Supported by logging, fishing and canning, the nearby town of Klawock has fewer than 1,000 residents. The site of Alaska’s first cannery, the town has been a native Tlingit village for thousands of years.
One big perk for those going ashore here? Get ready for incredible artistry. Klawock town has one of the world’s most extensive collections of totem poles.
In several years, look for the new Klawock port destination to ultimately resemble something akin to what was created at Icy Strait Point. This Alaska cruise season’s activity options will focus on totem carving traditions, fishing and wildlife viewing.
Oceania’s 2023 Options
Oceania’s 656-passenger Regatta will first call at Klawock during its 12-day “Glitz to Glaciers” voyage from Los Angeles to Vancouver on May 12. At press time, pricing for an inside cabin started at $2,699 per person, double occupancy. The highest category suite with availability, the Penthouse Suite, started at $6,499 per person, double occupancy.
Many other categories in between including oceanview, veranda and concierge veranda accommodations were also still available. It’s a great opportunity to see Alaska and visit an up-and-coming new port destination. So, talk with a professional vacation planner about booking options, discounts, Wave Season deals, and solo travel or accessibility needs.
Three other 10- to 11-day voyages on Regatta also will call in 2023 at Klawock. Operating roundtrip from Vancouver, those departures are June 23, July 3 and August 8.
The University of Alaska Fairbanks Museum of the North is offering visitors the ability to experience the museum as an outdoor exhibit. How so? Visitors use the museum’s new mobile app and GPS.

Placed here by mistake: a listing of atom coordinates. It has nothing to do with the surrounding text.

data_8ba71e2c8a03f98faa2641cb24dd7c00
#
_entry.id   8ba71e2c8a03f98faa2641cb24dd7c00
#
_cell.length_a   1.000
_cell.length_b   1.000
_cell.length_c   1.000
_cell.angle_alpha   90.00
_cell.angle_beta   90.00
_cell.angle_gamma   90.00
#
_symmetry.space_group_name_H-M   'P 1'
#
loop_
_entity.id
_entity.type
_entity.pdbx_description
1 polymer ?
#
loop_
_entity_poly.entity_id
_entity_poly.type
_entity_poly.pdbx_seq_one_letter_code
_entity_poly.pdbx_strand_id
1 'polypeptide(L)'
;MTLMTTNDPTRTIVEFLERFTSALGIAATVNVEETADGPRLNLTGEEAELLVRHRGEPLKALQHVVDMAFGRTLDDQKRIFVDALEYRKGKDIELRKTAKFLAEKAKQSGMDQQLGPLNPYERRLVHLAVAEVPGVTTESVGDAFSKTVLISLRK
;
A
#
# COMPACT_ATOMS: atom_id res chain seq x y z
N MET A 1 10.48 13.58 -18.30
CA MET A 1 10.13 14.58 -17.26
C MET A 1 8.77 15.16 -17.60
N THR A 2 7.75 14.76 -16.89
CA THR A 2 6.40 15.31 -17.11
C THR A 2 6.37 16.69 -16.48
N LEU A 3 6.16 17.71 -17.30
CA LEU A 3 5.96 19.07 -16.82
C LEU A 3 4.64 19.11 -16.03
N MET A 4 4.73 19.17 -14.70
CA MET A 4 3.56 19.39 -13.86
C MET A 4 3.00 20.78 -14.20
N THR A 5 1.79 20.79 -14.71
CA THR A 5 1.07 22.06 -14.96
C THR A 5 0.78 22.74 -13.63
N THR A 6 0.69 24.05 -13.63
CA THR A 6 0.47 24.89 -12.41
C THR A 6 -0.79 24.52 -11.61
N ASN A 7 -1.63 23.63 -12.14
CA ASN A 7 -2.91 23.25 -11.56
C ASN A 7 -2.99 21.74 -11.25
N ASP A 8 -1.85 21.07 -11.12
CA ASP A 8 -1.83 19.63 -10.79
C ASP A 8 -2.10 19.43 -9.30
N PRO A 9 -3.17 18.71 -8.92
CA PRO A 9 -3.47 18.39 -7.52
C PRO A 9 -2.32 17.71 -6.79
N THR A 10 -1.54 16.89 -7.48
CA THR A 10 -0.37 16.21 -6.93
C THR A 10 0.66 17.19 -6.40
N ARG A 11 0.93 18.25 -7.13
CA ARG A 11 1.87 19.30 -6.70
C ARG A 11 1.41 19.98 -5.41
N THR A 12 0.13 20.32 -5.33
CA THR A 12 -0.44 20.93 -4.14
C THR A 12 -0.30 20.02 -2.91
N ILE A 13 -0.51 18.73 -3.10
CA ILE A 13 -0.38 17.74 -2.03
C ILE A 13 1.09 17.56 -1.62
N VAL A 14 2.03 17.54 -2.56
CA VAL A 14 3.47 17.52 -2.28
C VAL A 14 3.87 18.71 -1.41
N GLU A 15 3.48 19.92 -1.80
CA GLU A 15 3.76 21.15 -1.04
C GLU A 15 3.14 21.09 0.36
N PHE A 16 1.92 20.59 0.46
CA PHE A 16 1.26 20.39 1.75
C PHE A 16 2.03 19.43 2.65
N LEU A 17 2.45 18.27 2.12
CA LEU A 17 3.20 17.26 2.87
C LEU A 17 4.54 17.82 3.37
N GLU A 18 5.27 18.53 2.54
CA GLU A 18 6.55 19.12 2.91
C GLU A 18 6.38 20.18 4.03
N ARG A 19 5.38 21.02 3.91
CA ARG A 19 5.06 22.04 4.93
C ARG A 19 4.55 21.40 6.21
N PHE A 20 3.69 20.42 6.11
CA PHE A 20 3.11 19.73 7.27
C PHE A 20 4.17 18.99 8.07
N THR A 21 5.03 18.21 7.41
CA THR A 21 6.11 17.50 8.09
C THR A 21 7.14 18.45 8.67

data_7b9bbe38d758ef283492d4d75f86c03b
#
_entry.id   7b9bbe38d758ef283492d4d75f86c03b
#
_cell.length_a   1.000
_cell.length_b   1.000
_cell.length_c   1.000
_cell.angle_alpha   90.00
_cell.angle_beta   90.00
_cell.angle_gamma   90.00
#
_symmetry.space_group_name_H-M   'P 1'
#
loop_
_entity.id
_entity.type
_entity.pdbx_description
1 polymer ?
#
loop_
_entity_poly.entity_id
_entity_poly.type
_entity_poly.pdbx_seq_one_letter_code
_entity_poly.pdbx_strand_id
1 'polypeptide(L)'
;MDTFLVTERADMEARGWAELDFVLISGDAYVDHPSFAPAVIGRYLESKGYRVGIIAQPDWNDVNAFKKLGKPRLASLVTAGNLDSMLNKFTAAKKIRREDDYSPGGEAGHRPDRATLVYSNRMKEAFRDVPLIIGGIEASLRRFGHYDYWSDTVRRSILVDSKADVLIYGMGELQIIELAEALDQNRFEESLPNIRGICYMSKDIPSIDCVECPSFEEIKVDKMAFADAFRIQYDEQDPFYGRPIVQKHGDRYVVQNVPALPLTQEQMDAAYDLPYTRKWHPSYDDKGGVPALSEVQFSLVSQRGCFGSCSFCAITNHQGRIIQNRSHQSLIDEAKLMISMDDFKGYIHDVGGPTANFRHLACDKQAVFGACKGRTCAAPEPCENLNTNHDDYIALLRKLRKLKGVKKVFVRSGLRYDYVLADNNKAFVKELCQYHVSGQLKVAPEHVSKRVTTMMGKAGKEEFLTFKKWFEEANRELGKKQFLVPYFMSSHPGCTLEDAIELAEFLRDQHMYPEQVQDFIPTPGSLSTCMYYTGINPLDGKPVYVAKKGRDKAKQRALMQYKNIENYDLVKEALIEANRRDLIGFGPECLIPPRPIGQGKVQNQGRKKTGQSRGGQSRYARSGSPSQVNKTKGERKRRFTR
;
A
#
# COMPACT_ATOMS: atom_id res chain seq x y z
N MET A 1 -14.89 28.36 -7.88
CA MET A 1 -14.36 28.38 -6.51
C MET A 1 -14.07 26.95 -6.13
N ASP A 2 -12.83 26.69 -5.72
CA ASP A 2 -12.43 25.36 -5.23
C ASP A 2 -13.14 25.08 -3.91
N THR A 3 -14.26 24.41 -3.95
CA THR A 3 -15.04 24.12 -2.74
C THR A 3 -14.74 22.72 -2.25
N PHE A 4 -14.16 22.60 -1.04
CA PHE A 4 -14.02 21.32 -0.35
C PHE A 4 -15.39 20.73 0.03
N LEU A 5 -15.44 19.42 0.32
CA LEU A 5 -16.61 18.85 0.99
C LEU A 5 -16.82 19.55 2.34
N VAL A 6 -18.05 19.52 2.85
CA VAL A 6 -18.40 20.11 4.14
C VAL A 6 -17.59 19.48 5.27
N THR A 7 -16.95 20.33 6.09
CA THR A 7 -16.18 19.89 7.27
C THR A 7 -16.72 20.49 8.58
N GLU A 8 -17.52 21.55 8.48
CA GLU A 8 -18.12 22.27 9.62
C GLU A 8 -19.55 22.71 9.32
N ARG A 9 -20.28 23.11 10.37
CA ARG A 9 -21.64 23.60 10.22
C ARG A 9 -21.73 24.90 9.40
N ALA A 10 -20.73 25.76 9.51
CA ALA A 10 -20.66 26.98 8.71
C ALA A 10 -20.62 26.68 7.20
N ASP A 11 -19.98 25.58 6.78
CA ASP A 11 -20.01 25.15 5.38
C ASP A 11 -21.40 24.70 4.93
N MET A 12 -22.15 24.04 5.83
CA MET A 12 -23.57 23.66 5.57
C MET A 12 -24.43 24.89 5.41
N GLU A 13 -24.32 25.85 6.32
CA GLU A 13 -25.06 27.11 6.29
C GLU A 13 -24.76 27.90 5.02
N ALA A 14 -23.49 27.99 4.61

Experience the architecture and the grounds while seeing historical artifacts, scientific specimens and larger-than-life artwork.
Separately, MyAlaskaGuide is another new app that puts a local, experienced tour guide in a visitor’s pocket. Two-hour, GPS-activated “Anchorage Historical Walking Tours” unfold as travelers walk through Anchorage.
It’s a great way to learn about fun, historical stories and insight from the early days of living in Alaska. It includes both free and paid content.
Next up for MyAlaskaGuide’s mobile app tours will be “The Anchorage Art Tour,” “Anchorage Down & Dirty Tour” (painted trash can, murals and dive bars); the “Anchorage to Seward/Seward to Anchorage Driving Tour,” plus city tours throughout the state.
Many cruises depart from Seward, giving travelers good pre-cruise options for visiting Anchorage. For example, Viking’s 10-night “Alaska and The Inside Passage” cruise sails from Seward to Vancouver on many dates throughout the summer.
Offered on the 930-passenger Viking Orion, the itinerary also operates in reverse — from Vancouver to Seward — on many dates. That can allow travelers to book a post-cruise Anchorage area stay.